How to force JVM Listen on a particular Network Interface card

My PC has 2 network interface cards.
How to force JVM Listen on a particular Network Interface card that is make serversocket
alpjoseAsked:
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alpjoseAuthor Commented:
sorry, the question is incomplete,

That is how to make ServerSocket listen on all the Network Interface cards,

regards,
alpjose
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cjjcliffordCommented:
Configure each of the interface cards with IP Addresses from different Sub-networks, then have the ServerSocket objects listen on the different IP addresses...
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alpjoseAuthor Commented:
Though i configure ServerSocket to listen on a Address, it is not able to receive any data
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cjjcliffordCommented:
what do you mean, not able to receive any data? Is the ServerSocket listening? try "telnet ipaddress portnum" where ipaddress is the address the ServerSocket is listening, and portnum is the port number in question....
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alpjoseAuthor Commented:
I have 2 network cards,

161.x.x.x and 192.x.x.x

When both are enabled, 192.x.x.x is the default.
Though there are clients responding whose ip falls in the range (161.x.x.x), my Application is not able to receive .
but when i disable 192.x.x.x, then i am able to receive the data from clients whose ip falls in the range (161.x.x.x),.
ServerSocket is listening at 161.x.x.x ipaddress

hope this is clear.

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cjjcliffordCommented:
ok, I think I'm with you now...
How are you creating your ServerSocket object? If you are not using the ServerSocket(int port,  int backlog,  InetAddress bindAddr) constructor the JVM will automatically listen on the "default" address (which in your case is the 192.... address.

Try:

// This assumes you have an entry in your hosts file for "secondary" being the secondary NIC's address... otherwise use getByAddress()...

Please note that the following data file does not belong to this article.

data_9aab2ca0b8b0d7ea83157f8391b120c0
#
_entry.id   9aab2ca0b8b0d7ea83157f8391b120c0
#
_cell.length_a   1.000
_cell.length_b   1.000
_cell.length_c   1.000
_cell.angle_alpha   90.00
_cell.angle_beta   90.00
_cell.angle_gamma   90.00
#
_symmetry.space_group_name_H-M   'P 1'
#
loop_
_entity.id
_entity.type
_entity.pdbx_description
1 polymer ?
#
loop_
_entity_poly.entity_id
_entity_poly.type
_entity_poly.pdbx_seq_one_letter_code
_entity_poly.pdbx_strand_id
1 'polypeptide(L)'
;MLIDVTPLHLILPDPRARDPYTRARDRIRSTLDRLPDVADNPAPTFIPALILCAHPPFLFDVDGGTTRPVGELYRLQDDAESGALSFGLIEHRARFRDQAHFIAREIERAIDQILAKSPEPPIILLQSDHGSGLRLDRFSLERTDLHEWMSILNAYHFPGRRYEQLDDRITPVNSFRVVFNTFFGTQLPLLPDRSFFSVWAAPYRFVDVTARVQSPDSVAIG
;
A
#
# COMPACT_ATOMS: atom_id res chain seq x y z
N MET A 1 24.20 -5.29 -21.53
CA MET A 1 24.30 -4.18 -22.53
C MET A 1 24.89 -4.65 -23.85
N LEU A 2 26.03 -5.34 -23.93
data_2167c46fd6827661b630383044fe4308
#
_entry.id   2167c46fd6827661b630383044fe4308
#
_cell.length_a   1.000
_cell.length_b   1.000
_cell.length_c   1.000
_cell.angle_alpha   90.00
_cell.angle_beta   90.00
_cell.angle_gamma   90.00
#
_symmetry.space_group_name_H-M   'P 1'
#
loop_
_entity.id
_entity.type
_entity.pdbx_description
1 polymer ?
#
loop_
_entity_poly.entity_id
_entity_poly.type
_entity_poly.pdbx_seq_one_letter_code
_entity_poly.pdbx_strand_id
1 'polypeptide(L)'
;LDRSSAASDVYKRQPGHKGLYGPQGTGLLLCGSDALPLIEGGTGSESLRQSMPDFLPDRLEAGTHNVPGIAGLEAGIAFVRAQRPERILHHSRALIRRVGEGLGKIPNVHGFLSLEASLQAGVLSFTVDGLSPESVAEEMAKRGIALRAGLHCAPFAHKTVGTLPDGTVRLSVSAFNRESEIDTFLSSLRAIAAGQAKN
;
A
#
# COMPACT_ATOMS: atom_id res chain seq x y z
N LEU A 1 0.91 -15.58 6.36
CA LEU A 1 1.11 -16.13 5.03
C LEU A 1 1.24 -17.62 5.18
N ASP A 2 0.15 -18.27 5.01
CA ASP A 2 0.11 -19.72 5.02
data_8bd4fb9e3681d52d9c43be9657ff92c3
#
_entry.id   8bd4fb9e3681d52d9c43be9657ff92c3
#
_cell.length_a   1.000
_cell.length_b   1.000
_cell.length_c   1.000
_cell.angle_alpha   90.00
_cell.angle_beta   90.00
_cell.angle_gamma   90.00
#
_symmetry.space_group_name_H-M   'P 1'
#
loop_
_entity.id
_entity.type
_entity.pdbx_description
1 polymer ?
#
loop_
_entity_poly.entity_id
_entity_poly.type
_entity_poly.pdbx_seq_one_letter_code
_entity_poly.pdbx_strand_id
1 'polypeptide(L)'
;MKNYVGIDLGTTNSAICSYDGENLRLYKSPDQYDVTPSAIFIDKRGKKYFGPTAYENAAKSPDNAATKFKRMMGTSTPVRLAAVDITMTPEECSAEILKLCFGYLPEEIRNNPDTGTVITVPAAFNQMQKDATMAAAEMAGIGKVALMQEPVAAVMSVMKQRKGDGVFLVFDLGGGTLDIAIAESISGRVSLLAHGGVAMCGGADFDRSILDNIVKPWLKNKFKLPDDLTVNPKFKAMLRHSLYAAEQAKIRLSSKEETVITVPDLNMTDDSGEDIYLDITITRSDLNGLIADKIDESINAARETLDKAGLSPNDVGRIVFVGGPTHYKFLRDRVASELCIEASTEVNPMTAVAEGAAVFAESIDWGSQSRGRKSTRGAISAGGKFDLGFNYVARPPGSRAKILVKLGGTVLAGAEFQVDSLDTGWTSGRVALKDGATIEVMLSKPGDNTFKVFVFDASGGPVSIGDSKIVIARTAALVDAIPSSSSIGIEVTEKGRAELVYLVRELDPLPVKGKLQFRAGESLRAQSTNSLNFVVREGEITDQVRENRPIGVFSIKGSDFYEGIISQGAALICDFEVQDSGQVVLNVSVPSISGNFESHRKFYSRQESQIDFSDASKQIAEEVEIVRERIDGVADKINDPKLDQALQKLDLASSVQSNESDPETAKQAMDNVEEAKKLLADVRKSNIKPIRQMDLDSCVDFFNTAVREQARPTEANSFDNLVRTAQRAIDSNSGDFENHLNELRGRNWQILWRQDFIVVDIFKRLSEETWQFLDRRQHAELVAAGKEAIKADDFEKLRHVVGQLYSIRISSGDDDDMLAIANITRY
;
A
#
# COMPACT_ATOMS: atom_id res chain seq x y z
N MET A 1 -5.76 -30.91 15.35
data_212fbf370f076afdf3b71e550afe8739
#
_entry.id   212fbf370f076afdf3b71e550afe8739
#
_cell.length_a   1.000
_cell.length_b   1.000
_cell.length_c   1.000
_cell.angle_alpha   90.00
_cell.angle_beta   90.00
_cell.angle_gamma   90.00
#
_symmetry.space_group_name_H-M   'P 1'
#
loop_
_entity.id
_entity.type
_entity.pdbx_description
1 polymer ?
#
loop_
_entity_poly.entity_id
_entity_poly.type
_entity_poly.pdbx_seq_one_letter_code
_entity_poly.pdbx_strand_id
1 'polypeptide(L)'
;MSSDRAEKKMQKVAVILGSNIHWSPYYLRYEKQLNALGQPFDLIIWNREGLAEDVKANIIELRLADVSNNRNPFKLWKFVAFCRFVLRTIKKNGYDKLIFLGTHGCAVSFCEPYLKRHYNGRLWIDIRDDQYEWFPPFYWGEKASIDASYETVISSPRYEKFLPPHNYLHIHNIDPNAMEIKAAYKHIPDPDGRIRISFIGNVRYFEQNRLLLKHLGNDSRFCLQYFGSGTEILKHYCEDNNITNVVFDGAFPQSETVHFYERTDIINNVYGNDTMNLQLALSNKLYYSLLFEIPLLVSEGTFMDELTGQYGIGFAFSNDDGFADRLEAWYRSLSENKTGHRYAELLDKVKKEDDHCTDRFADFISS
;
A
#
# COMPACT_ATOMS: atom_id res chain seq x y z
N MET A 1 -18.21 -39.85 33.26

ServerSocket ssock = new ServerSocket( portNumber, 100, InetAddress.getByName( "secondary" ) );

Cheers,
C.
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alpjoseAuthor Commented:
I have tried the same thing, but still doesn't work.

that is

ServerSocket ssock = new ServerSocket( portNumber, 100, InetAddress.getByName( "secondary" ) );

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nigelsheldonCommented:
Can you ping your machines alternate ip address when both cards are connected?
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alpjoseAuthor Commented:
Yes i am able to ping
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cjjcliffordCommented:
Humm, something is strange alright, I tried the same thing here on a box with 2 NICs (test code below). What do you see when you "ping -s secondary" on the commandline?

test code:

import java.net.*;
public class TestSocket {
    public static void main( String [] args ) throws Exception {
        byte[] primary = {}; // truncated
        byte[] secondary = {}; // truncated
        System.out.println( "Attempting primary" );
        ServerSocket psock = new ServerSocket( 6785, 100, InetAddress.getByAddress( primary ) );
        psock.accept();
        System.out.println( "Connection made" );

        System.out.println( "Attempting secondary" );
        ServerSocket ssock = new ServerSocket( 6785, 100, InetAddress.getByAddress( secondary ) );
        ssock.accept();
        System.out.println( "Connection made" );
    }
}

This works fine for me - I did "telnet primary 6785", "Connection made" was output, then telnet secondary 6785", "Connection Made output again - works correctly here, are you sure your NICs are correctly configured, and both up?

What OS have you on the Box? If Linux, run "/sbin/ifconfig", if MS, try "ipconfig" on commandline...

Cheers,
C.
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cjjcliffordCommented:
I also tried the test code with the names in the /etc/hosts file for the primary and secondary, and used InetAddress.getByName(), and it still worked as expected...
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nigelsheldonCommented:
I know that you are being shoved around here. But try this and see if you get the addresses that you expect.

Check out java.net.NetworkInterface. It was added in 1.4 and will allow you to get an Enumeration of all network cards and an Enumeration of all InetAddresses for each interface
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cjjcliffordCommented:
Big aside, Sun do it again, they add a new class and use Classes that they themselves recommend against using in new implementations (i.e. the Enumeration!) Quoted from the JavaDoc for Enumeration: "New implementations should consider using  Iterator in preference to Enumeration"
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